A big bouquet of roses waited for me at the front desk of my clinic. It wasn’t my anniversary or my birthday. And doctors just don’t get a lot of flowers. When I saw who sent them, I smiled that special “good sex” smile, even though the sex I was smiling about wasn’t my own.
I’ve been a women’s health doctor for more than 20 years, focused on midlife women for the past four. These flowers were not from a new mom or a patient with a difficult disease. These came from a patient who got her sex life back. That may not seem like a big win in the scheme of things, but it was a wake-up call for me.
My patient, now in menopause, was distraught that her sex life seemed to be over so soon — too soon. Sex was effortless for most of her life. It had been very satisfying. And suddenly, it wasn’t any more.
We talked about sexual response with her hormonal changes, all of the many factors that could be influencing her experience. Then we talked about her options for managing these changes. She tried different routes, but when I introduced her to a device — she had not used them before — that made the difference for her. With the help of a simple tool, she was able to adapt to her new reality, and enjoy sex again.
It was a fairly straightforward doctor-patient exchange, but not a common one. Women rarely talk to their doctors about sex. As a menopause practitioner, though, I know that changes in sexual response are a key source of distress for a lot of women and their partners at this age.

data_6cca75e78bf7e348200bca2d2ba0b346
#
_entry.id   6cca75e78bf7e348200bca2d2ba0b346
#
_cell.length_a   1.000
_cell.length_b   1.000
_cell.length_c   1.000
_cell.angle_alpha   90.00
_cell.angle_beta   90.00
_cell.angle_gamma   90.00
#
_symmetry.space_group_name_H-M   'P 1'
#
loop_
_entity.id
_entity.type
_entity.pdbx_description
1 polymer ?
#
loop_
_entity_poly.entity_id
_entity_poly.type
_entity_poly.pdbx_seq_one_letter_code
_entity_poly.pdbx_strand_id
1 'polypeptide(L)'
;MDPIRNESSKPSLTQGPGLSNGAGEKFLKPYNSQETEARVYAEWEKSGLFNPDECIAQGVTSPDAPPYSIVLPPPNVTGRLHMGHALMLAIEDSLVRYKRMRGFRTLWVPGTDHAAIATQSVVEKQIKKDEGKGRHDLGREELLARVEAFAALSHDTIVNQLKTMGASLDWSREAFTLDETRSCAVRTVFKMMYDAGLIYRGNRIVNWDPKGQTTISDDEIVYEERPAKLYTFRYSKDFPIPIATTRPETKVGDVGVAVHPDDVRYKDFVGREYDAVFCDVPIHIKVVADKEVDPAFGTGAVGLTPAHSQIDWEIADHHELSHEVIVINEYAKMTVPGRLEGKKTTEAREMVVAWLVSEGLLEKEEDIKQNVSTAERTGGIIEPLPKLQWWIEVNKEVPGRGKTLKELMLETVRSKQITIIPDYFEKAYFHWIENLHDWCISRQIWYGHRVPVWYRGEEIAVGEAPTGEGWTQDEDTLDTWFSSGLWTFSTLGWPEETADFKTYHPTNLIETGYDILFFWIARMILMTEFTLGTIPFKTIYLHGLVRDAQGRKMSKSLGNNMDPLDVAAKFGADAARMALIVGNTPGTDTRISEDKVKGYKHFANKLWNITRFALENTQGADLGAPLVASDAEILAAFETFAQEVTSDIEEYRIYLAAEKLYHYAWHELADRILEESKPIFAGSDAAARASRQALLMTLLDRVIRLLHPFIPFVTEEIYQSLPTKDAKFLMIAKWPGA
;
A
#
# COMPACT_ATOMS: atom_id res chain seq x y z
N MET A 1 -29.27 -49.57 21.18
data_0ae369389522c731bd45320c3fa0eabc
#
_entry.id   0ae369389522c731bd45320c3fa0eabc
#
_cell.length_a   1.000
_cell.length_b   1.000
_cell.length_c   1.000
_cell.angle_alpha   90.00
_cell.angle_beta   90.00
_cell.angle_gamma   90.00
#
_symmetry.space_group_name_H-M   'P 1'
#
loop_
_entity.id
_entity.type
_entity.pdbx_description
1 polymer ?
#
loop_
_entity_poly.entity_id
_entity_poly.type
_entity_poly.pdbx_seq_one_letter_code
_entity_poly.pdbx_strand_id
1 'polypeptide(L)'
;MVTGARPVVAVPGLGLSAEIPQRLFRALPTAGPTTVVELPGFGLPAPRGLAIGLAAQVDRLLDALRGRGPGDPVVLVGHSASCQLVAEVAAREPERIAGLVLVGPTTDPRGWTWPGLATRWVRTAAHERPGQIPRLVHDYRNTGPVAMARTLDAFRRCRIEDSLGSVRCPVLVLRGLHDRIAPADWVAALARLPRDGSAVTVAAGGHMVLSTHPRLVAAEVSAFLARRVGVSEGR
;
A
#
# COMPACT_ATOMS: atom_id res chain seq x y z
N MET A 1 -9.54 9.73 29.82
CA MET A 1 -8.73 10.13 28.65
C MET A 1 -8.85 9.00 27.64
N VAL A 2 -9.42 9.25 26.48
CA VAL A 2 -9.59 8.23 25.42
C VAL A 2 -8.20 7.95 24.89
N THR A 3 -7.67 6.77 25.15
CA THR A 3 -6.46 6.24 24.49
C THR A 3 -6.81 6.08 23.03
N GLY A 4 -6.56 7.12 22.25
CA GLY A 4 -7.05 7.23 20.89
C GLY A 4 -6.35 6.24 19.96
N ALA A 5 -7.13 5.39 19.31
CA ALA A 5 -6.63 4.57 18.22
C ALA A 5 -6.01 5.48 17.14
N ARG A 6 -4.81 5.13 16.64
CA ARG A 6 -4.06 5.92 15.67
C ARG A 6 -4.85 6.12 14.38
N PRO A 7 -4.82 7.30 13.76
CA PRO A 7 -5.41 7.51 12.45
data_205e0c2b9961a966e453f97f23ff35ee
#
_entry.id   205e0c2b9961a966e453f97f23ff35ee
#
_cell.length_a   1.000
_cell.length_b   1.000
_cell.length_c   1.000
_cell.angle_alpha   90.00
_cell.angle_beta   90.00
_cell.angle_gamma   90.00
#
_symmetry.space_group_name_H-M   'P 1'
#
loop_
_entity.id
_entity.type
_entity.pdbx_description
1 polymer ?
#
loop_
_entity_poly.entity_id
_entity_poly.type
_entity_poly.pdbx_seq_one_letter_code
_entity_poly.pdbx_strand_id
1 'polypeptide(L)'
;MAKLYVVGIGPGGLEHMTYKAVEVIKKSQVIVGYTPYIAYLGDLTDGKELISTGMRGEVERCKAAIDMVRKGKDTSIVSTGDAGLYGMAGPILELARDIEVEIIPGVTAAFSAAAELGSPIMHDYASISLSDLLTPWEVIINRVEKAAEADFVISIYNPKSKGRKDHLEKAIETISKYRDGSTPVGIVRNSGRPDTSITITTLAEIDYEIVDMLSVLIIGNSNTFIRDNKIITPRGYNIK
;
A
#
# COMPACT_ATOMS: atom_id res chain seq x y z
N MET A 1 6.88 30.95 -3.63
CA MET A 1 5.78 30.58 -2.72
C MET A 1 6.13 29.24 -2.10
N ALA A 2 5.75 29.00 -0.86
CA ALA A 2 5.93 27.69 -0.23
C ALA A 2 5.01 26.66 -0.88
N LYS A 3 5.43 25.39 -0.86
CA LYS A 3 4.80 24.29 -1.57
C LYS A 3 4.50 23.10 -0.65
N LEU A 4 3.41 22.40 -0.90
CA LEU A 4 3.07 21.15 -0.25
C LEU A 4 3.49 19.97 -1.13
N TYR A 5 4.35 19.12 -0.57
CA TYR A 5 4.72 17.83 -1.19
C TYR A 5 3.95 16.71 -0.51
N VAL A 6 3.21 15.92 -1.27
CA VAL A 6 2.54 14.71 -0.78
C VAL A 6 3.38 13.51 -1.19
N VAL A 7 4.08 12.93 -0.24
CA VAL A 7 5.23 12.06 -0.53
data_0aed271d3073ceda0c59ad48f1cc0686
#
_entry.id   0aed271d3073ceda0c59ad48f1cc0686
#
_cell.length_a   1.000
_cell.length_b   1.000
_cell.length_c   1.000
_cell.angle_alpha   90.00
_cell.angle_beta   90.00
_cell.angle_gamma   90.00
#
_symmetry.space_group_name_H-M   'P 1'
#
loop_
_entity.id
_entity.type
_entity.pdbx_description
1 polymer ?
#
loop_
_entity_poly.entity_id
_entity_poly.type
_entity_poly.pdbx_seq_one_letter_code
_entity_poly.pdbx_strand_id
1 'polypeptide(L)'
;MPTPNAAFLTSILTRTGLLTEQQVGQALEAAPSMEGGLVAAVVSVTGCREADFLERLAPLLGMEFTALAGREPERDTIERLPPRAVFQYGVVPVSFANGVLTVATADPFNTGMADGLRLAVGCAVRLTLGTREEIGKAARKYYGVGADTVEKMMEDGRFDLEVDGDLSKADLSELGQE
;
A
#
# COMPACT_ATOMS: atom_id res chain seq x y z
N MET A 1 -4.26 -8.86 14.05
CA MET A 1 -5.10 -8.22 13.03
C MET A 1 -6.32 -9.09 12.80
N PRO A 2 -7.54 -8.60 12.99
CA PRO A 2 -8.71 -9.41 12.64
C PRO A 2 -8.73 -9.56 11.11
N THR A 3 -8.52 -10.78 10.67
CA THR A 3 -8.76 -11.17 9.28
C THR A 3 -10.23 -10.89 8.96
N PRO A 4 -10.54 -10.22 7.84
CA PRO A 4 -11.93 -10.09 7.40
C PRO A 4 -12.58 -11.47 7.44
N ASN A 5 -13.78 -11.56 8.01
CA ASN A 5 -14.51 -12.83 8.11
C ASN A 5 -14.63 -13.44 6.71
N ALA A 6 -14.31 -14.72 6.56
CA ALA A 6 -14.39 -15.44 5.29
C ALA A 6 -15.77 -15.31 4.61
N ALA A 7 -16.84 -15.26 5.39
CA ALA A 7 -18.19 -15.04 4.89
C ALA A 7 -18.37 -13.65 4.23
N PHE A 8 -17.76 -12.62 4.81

Is it a Doctor’s job to help their patients have good sex? I think it is, absolutely. A healthy sex life sustains our overall health and well-being. Sex is good for us, and helps us to remain vibrant and strong. Menopause isn’t a disease. It’s a natural process. The more we understand this process, and discuss it openly, the easier it will be for us to make adjustments to accommodate our bodies’ changes.
The roses were evidence that my patient’s sex life had been restored.
How many women like her have never raised the question with their doctors. Their gynecologists? Or sisters? Or friends?
Natural changes during meopause can make it feel like the door is closing on your sex life. For some of us, that’s not a huge loss. For others, it’s seriously distressing.
But these changes don’t have to stop your sex life. They will certainly change things a bit. They may require learning some new things, trying some new techniques, experimenting with a few products.
I’m working with my friends to launch MiddlesexMD. We will reach out to women like my patient, women at midlife who aren’t ready to close the door on sex, and who aren’t sure how or when to talk with their doctors about their experiences.
My partners and I want to build a trustworthy (and bouquet-worthy!) sexual health resource for midlife women, combining helpful advice, clinical expertise and a carefully selected set of products with a record of helping women continue to enjoy a satisfying sexual life as they age.
By launching our blog first, we’re starting the conversation. We’d love to hear what you think, need, want. What do you think about a website devoted to midlife sex? Can you relate to the changes in your sex life? Please leave a comment to join the discussion, and/or sign up to receive the posts by email.